From the quarry we rode the buses for about an hour to Kennesaw, Ga., and paid a visit of about three-quarters of an hour to the Kennesaw Southern Museum, home to the “General,” the locomotive stolen by Union raiders in the Civil War. From there we went to the Ben Roberts Community Center, also in Kennesaw, for lunch. The Atlanta History Center was our first stop of the afternoon, and we immediately proceeded to the Battle of Atlanta Cyclorama within the center. We had about an hour-and-a-half to enjoy the history center, including the “Texas” locomotive, which successfully chased the “General.”
We next traveled to Jasper, Ga., where we paid about a 20-minute visit to the old Pickens county jail. We then returned to the lodge, arriving about 6 p.m.
There we heard Gerald Flinchum, author of “The Civil War in Pickens County,” speak on his findings. The evening concluded with supper, followed by musical entertainment, drawings for door prizes and the conclusion of the silent auction.
The conference officially ended with a worship service at the Amicalola Falls Lodge at 10 a.m. Sunday, April 14, 2019. It was led by Max Caylor, retired clergyman of the United Methodist Church.
Submitted by Susan Miller of Nicholasville, Ky.
Mary Lincoln members of the ALP enjoyed a Period Accessory Workshop on Thursday afternoon at the conference. Ladies made a Victorian ribbon chatelaine. All the supplies were available, including ribbon, lanyard hooks and skeleton keys to hang off of the chatelaine. Members made two items that would have been in a lady’s sewing basket — an embroidered felt scissor case and pin cushion. Also, some members made a lacy hair piece using “Goodwill” doilies, flowers and ribbon.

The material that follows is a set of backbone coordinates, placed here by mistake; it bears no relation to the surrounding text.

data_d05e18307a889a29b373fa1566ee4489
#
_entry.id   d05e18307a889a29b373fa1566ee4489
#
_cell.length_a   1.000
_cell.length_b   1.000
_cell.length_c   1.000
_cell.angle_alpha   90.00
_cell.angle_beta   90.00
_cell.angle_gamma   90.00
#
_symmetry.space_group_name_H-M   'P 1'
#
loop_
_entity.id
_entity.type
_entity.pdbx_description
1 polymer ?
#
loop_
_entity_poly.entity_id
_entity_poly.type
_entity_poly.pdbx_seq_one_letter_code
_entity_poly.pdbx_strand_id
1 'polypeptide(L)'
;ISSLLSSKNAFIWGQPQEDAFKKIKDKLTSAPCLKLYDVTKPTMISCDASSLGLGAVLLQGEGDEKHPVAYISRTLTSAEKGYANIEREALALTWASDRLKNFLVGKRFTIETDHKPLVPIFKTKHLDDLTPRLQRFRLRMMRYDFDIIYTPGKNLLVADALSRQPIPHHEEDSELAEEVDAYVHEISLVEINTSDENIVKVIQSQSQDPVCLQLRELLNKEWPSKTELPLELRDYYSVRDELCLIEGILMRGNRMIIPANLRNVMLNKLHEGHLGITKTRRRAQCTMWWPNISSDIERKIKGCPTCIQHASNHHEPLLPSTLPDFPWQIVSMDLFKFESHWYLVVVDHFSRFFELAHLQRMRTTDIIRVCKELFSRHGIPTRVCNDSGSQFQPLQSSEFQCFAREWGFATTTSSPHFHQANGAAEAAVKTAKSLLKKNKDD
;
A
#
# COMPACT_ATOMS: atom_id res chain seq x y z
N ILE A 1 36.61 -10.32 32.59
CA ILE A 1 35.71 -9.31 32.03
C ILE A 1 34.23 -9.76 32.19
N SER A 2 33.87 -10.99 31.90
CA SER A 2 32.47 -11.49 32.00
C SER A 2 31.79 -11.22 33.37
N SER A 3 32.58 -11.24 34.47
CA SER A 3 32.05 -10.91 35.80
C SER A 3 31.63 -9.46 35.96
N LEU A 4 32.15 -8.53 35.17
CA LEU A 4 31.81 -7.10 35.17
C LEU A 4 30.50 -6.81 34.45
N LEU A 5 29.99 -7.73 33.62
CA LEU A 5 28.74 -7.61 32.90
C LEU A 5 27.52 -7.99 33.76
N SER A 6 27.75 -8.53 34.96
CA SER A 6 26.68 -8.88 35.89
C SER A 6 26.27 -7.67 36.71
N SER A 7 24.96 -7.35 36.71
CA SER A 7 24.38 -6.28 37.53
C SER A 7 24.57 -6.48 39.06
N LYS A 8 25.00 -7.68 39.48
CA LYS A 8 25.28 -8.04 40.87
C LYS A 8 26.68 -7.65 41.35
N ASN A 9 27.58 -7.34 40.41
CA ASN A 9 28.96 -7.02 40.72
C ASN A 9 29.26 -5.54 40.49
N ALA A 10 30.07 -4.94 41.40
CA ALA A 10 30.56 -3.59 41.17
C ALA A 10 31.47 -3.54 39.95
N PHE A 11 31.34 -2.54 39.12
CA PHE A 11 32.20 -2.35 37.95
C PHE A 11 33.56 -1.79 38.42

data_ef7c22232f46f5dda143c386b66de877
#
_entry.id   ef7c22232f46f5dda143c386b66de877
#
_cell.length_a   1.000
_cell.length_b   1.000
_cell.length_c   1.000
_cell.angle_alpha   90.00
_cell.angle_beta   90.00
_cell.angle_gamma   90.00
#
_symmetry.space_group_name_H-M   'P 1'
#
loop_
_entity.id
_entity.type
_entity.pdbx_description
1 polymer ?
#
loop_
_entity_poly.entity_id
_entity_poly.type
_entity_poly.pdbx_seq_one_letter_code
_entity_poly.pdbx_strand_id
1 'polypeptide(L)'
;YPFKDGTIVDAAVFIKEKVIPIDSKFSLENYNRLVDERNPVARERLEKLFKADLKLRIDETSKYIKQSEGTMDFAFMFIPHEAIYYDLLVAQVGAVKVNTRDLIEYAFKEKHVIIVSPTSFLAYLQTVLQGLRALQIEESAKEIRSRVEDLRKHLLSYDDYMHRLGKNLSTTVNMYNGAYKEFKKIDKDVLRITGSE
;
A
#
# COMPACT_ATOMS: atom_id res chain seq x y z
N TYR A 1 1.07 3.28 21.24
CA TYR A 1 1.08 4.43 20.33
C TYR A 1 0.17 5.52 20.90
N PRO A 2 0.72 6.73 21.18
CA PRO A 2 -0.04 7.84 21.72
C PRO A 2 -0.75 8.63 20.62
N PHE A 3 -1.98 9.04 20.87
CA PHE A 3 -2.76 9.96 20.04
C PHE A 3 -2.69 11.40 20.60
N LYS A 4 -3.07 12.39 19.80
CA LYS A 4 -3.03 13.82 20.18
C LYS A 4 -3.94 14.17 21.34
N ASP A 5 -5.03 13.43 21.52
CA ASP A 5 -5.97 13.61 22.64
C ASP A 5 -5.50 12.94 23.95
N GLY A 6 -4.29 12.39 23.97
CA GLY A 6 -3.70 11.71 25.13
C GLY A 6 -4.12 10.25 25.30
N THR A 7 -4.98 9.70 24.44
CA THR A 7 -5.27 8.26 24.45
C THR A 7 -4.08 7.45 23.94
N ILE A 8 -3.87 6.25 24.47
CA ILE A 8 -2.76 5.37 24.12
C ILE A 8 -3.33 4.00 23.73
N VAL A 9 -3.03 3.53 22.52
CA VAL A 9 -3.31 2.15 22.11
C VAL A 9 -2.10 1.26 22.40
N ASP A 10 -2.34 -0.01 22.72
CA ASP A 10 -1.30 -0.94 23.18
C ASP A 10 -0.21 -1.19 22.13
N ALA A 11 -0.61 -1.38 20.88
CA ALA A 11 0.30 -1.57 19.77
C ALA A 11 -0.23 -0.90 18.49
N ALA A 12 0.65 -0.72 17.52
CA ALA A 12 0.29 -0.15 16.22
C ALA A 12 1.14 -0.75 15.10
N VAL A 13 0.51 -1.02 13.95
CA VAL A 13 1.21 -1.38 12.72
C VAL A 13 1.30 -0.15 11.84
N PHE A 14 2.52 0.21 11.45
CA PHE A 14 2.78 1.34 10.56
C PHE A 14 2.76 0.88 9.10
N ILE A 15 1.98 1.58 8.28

The Mary Lincolns enjoyed a special luncheon at Pat’s Kountry Kitchen while in McCaysville. A private area of the restaurant was decorated and participants took home a rose hair wreath and Easter egg with treats. Eighteen ladies attended.
The theme of the 2019 conference luncheon was “A Rose for Mrs. Lincoln.” Participants received a booklet with information about the Victorian Language of the Flowers, what different colors of roses symbolize, plus research concerning the roses that Mary Lincoln could have worn and with several pages titled “Flowers in Mary Lincoln’s Life.”
We had a local florist speak on the history of the language of flowers and made a tussie-mussie out of many different flowers explaining what the meaning of each flower was.
This was our annual business meeting and Susan Miller, ML chair, reported that three new Mary members had joined the ALP this year. She also noted the loss of Bonnie Priebe (Belleville, Mich.), who passed away in January. Joan Howard (Frankfort, Ky.) spoke about the history of the ALP in celebration of our 25th anniversary.
A year in review included information about the Mary Lincoln Coterie in Springfield, Ill., and Lincoln Days in Hodgenville, Ky. The Association of Lincoln Presenters donated $1,000 to support the Mary Lincoln Bicentennial Symposium held at the University of Kentucky. Ten ALP members attended the Nov. 2, 2018, symposium. ALP also hosted the Bicentennial luncheon.
If you didn’t attend the conference this year, you missed out on a lot of fun, frivolity, great information, old friends, and new folks. A collection of photos is available from our official photographer, Mary Armstrong. She can be contacted at firstname.lastname@example.org.
Many photos, as well as news articles & videos, will be posted on the ALP Facebook page, www.facebook.com/LincolnPresenters. If you did attend the conference this year, please share your photos on the ALP Facebook page.
Homer S. Sewell III, email@example.com
706-692-3682 (Residence); 770-402-0917 (Cell)
Joan B. Britton, firstname.lastname@example.org, 954-294-0994 (Cell)
Amicalola Falls Lodge
418 Amicalola Falls State Park Road
Dawsonville, Ga. 30534
1-800-573-9656 or 1-706-344-1500
Please mention that you are with the “ALP Conference” when making a reservation.